The Cricket World Cup is currently taking place in England and Wales, and there are a few games taking place at Trent Bridge here in Nottingham. I was fortunate enough to be at the England vs Pakistan match last week. A cracking match but England lost. England almost had their captain suspended for a slow over rate. However, this update isn’t about cricket although as I write this, India are due to play New Zealand if the rain lets up. Non-cricket fans can breathe a sigh of relief. This update is about the recent collapse in bond yields in developed markets.
A year ago, markets were pondering how many rate hikes there would be in the US in the ensuing 12-18 months. One more quarter point rise followed the June hike in 2018 then after expecting two more of a similar size this year, the Fed changed tack at the beginning of 2019. Now the debate is how many rate cuts will we see over the next 18 months? The large tax cut that Trump brokered and bolstered US growth last year has ebbed and data now points to slowing economic growth. From excessive growth requiring a monetary handbrake, markets now see a recession looming and a significant easing of monetary policy. This oscillation in temperament has seen ten year bond yields plummet from 3.25% last November to 2.11% today as seen below in the chart from Investing.com The ten year and one year bonds now yield the same so you’re not being rewarded for taking a lot more interest rate risk.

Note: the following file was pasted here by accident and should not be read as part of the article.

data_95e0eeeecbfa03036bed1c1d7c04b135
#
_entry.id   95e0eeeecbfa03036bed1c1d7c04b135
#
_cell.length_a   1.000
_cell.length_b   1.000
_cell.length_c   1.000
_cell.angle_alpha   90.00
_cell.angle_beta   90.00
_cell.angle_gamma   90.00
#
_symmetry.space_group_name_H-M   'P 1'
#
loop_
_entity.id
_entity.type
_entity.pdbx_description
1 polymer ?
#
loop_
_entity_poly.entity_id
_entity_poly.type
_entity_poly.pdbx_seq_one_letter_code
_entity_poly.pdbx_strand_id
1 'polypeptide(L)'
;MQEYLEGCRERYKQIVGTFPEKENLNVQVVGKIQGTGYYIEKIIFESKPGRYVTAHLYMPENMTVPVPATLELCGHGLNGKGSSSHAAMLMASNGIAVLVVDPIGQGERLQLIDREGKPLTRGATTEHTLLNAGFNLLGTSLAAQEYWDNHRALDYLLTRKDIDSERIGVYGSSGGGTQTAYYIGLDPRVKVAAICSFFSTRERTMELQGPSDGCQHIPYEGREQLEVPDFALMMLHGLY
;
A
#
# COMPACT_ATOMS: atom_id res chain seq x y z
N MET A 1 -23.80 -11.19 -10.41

In the UK, the Bank of England is considering an increase of 0.25% from 0.75% to 1% at its next Monetary Policy Committee meeting next week on 20 June; the day after the US Federal Reserve meets to discuss US monetary policy. Earlier this week Deputy Governor, Ben
Broadbent told a parliamentary committee that the UK economy warranted higher interest rates. What concerns the Bank is that wages are running at a 3.4% annual rate while unemployment is at a 44 year low at 3.8%, basically full employment despite what you see in the media. Effectively, you can get a job if you want one although it might not be the one you want or where you want it. Inflation, as currently measured by the Consumer Price Index (CPI), is running at a 2.1% annual clip, just above the Bank’s inflation target.
So with UK base rates at 0.75%, possibly going to 1%, National Savings offering 1% for instant access accounts, why are ten year maturity UK government bonds (gilts) currently yielding 0.83% from double that level last September as depicted in the chart below? Do investors want to take on interest rate (duration) risk at a lower yield for the same credit? The rationale might be that those investors foresee an economic environment whereby they can sell those bonds to someone else at a lower yield/higher price in the future. But owning an asset that is over 1% below inflation is tough to justify. The T. Bailey Dynamic Fund seeks an outcome of 3% over UK inflation so we would need to take on some scary credit risk to achieve our target outcome. We don’t and haven’t for some time nor do we see the value in taking on excessive credit risk to attain a preferable yield.